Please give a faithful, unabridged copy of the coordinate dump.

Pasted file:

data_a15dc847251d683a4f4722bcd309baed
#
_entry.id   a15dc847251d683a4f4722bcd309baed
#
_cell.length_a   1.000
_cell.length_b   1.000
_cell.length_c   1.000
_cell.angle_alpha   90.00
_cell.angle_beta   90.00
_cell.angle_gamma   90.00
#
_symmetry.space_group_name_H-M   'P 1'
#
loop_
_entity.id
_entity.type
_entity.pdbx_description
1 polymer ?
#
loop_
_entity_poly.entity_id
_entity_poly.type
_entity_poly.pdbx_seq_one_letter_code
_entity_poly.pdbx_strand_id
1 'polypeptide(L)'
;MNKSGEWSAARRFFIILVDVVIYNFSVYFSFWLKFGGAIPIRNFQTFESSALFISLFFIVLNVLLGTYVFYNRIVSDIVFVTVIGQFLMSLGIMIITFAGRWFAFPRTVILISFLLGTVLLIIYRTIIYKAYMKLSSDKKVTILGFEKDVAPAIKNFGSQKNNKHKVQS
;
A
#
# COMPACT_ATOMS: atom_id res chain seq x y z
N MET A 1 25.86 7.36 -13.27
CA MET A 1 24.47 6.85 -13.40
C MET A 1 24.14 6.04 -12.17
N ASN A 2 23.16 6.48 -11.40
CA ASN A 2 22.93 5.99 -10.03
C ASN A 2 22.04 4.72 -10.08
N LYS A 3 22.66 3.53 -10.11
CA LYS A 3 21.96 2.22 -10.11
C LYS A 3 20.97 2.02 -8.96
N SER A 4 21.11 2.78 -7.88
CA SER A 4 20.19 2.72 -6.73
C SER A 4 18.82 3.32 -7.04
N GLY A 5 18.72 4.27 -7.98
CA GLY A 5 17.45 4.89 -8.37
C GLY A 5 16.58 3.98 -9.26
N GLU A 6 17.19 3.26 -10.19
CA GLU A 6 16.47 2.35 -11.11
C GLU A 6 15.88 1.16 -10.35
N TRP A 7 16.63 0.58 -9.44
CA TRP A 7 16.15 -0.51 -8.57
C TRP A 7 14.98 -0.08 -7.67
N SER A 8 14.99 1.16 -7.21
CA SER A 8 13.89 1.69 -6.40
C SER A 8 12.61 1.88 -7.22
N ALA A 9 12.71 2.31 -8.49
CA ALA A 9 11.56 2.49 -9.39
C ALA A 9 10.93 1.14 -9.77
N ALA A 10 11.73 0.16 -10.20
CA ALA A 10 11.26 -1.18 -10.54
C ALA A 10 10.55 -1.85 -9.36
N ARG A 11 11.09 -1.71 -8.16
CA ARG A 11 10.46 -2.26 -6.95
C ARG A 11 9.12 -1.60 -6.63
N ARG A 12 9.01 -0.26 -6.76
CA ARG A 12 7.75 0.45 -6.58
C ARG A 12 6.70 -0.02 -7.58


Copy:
data_a15dc847251d683a4f4722bcd309baed
#
_entry.id   a15dc847251d683a4f4722bcd309baed
#
_cell.length_a   1.000
_cell.length_b   1.000
_cell.length_c   1.000
_cell.angle_alpha   90.00
_cell.angle_beta   90.00
_cell.angle_gamma   90.00
#
_symmetry.space_group_name_H-M   'P 1'
#
loop_
_entity.id
_entity.type
_entity.pdbx_description
1 polymer ?
#
loop_
_entity_poly.entity_id
_entity_poly.type
_entity_poly.pdbx_seq_one_letter_code
_entity_poly.pdbx_strand_id
1 'polypeptide(L)'
;MNKSGEWSAARRFFIILVDVVIYNFSVYFSFWLKFGGAIPIRNFQTFESSALFISLFFIVLNVLLGTYVFYNRIVSDIVFVTVIGQFLMSLGIMIITFAGRWFAFPRTVILISFLLGTVLLIIYRTIIYKAYMKLSSDKKVTILGFEKDVAPAIKNFGSQKNNKHKVQS
;
A
#
# COMPACT_ATOMS: atom_id res chain seq x y z
N MET A 1 25.86 7.36 -13.27
CA MET A 1 24.47 6.85 -13.40
C MET A 1 24.14 6.04 -12.17
N ASN A 2 23.16 6.48 -11.40
CA ASN A 2 22.93 5.99 -10.03
C ASN A 2 22.04 4.72 -10.08
N LYS A 3 22.66 3.53 -10.11
CA LYS A 3 21.96 2.22 -10.11
C LYS A 3 20.97 2.02 -8.96
N SER A 4 21.11 2.78 -7.88
CA SER A 4 20.19 2.72 -6.73
C SER A 4 18.82 3.32 -7.04
N GLY A 5 18.72 4.27 -7.98
CA GLY A 5 17.45 4.89 -8.37
C GLY A 5 16.58 3.98 -9.26
N GLU A 6 17.19 3.26 -10.19
CA GLU A 6 16.47 2.35 -11.11
C GLU A 6 15.88 1.16 -10.35
N TRP A 7 16.63 0.58 -9.44
CA TRP A 7 16.15 -0.51 -8.57
C TRP A 7 14.98 -0.08 -7.67
N SER A 8 14.99 1.16 -7.21
CA SER A 8 13.89 1.69 -6.40
C SER A 8 12.61 1.88 -7.22
N ALA A 9 12.71 2.31 -8.49
CA ALA A 9 11.56 2.49 -9.39
C ALA A 9 10.93 1.14 -9.77
N ALA A 10 11.73 0.16 -10.20
CA ALA A 10 11.26 -1.18 -10.54
C ALA A 10 10.55 -1.85 -9.36
N ARG A 11 11.09 -1.71 -8.16
CA ARG A 11 10.46 -2.26 -6.95
C ARG A 11 9.12 -1.60 -6.63
N ARG A 12 9.01 -0.26 -6.76
CA ARG A 12 7.75 0.45 -6.58
C ARG A 12 6.70 -0.02 -7.58